The HSUS Commends City of Wheaton, Ill. for Adopting Comprehensive Coyote Management Plan

The Humane Society of the United States applauded the city of Wheaton, Ill., for taking a major step toward humanely addressing conflicts between people and coyotes.  At Monday’s meeting, the Wheaton City Council approved a new policy which focuses on educating residents, managing trash and other items that attract coyotes, collecting coyote sighting data, and using proven nonlethal techniques of aversive conditioning to deter coyotes who have become too bold.

This March, the city faced public outcry when it hired a trapper to kill coyotes in response to pet attacks.  Five coyotes were trapped and killed, but the city is once again flooded with coyote complaints, suggesting that the lethal approach is not an effective long-term solution.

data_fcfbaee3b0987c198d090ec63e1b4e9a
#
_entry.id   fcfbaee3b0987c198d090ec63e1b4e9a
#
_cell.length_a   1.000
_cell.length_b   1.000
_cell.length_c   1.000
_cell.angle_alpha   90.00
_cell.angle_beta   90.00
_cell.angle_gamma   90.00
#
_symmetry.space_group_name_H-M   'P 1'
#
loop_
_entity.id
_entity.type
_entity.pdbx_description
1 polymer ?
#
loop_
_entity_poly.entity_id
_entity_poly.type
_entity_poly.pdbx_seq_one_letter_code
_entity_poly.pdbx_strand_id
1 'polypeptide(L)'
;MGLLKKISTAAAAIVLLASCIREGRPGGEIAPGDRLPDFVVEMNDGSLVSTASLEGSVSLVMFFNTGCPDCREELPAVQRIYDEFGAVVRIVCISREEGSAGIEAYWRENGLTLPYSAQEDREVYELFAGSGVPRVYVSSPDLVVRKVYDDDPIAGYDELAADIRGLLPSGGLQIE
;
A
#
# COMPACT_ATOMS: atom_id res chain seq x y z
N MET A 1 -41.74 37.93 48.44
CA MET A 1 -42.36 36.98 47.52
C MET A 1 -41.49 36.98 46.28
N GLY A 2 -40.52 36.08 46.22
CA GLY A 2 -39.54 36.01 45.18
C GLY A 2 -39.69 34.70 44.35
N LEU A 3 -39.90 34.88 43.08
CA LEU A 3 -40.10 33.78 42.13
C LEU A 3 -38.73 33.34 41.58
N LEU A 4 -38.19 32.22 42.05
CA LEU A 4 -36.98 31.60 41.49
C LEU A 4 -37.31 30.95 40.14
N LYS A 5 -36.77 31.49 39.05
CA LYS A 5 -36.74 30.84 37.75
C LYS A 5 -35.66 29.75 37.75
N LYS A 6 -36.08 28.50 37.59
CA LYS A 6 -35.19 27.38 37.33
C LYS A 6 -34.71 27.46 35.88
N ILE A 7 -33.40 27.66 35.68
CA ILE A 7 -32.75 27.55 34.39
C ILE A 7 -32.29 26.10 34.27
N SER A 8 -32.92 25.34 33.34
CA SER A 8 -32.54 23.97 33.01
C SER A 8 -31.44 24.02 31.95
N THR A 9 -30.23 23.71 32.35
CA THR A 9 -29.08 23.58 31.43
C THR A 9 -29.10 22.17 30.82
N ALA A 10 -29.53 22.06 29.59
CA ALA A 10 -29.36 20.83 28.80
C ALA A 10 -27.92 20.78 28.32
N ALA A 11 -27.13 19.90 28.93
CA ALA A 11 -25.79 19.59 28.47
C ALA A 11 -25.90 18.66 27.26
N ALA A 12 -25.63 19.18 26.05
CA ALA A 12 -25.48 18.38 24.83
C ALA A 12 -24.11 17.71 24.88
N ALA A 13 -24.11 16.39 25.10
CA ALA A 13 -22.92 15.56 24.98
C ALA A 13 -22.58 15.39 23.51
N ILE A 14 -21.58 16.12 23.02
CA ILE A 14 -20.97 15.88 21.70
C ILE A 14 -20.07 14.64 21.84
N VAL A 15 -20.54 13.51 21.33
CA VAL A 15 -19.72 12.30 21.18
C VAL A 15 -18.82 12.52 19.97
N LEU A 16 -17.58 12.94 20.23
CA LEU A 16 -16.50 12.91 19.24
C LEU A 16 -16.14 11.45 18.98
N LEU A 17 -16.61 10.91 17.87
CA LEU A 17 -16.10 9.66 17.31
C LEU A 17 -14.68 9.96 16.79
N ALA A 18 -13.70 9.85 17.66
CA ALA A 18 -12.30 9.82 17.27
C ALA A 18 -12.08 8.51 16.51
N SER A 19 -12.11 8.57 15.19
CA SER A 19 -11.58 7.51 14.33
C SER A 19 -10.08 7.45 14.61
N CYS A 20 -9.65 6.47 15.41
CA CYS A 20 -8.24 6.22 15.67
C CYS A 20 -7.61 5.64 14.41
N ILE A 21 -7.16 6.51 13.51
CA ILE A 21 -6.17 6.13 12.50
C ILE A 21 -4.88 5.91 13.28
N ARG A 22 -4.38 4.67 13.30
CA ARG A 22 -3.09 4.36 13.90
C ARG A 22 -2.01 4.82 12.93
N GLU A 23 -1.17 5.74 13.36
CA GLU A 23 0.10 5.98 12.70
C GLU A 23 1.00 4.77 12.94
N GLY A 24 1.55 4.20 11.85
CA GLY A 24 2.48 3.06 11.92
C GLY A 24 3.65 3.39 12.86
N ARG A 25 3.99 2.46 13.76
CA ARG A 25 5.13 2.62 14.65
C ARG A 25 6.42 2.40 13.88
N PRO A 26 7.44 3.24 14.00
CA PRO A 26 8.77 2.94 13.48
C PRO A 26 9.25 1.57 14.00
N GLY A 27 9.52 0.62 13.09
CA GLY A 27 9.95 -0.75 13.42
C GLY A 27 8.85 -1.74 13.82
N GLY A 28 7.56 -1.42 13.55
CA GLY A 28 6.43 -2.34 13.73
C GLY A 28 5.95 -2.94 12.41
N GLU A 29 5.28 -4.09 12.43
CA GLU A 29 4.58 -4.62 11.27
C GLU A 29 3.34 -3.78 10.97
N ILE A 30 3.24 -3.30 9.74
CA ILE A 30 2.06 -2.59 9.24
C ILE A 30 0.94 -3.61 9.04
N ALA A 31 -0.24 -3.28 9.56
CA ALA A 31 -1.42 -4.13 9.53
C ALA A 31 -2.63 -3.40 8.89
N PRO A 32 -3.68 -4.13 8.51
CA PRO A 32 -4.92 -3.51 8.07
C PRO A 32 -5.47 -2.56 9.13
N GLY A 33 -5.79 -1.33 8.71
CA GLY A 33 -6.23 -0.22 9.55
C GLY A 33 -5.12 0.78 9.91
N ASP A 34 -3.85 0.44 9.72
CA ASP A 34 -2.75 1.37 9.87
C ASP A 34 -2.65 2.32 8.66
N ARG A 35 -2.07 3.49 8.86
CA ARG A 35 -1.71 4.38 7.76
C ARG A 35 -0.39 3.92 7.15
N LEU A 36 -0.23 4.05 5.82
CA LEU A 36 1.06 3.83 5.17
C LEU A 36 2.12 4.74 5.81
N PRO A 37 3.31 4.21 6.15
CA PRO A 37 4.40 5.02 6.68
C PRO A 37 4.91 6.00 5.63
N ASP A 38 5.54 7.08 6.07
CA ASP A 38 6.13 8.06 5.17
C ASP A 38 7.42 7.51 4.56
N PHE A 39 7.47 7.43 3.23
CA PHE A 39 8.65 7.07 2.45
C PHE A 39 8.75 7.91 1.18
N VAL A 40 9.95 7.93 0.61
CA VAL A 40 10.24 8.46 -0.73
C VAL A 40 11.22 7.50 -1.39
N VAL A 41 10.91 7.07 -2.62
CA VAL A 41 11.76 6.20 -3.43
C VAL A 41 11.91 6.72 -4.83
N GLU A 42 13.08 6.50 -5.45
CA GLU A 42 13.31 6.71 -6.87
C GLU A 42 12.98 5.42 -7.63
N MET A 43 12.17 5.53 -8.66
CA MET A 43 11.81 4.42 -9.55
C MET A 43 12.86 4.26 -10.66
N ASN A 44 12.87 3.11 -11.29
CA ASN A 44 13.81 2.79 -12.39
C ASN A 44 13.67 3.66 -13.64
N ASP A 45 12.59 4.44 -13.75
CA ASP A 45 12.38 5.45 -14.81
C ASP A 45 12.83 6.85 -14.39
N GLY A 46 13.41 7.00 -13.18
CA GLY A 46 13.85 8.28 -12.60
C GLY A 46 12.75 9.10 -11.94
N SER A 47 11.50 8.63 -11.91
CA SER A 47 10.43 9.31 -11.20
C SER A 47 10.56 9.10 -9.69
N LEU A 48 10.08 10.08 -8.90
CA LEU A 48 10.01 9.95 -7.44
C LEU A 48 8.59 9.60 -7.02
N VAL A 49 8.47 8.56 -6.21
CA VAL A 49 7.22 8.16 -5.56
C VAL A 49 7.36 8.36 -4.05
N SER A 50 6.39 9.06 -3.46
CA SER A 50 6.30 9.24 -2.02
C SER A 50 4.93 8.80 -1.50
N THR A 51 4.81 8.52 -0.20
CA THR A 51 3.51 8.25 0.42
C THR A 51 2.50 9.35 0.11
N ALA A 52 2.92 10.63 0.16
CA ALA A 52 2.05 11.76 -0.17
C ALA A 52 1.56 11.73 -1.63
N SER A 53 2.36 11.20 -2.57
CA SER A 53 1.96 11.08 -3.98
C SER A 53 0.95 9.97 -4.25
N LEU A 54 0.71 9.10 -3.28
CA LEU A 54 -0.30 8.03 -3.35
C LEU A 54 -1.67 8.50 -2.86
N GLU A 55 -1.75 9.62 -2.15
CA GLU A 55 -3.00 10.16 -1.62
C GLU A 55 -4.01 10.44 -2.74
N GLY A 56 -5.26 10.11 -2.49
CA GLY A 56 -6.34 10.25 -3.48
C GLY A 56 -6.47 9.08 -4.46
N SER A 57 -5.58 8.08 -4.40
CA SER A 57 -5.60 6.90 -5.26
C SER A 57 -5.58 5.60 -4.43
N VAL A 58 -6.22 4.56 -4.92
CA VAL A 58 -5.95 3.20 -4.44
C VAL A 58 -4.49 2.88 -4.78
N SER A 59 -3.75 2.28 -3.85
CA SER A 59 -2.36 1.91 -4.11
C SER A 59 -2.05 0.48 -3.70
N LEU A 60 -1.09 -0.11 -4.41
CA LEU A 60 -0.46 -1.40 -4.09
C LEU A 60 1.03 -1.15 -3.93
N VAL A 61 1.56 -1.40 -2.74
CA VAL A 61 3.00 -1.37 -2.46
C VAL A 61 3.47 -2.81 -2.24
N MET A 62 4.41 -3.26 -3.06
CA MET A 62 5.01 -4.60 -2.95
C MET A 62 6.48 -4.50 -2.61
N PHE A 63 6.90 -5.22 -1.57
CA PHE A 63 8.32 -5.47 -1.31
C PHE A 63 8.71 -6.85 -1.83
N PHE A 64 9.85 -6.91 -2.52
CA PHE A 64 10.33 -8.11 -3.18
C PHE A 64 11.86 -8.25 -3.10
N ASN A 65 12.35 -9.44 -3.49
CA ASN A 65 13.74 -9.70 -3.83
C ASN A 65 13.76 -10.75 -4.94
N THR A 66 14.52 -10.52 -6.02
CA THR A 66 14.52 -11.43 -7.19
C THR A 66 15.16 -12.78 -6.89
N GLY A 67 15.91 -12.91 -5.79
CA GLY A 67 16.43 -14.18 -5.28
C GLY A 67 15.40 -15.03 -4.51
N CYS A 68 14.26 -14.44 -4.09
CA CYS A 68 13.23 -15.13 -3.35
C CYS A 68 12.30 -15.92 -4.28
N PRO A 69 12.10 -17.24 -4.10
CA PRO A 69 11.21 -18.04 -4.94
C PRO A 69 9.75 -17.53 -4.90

“We are very pleased to see Wheaton adopt a more humane plan focused on changing human behavior through education and reforming coyote behavior through aversive conditioning,” said Lynsey White Dasher, urban wildlife specialist for The HSUS. “This is the right approach, rather than relying on an endless cycle of killing–which is both costly and unnecessary.”

The HSUS encourages the city of Wheaton to take prioritize coyote hazing techniques over trapping and killing.  Killing coyotes doesn’t work because vacated territories are quickly filled by new coyotes.  Hazing, however, teaches coyotes what behaviors are not acceptable. This has a ripple effect as young coyotes learn from their parents what is safe or not safe to do.

Communities such as Denver, Colo., have achieved remarkable success using non-lethal deterrence programs.


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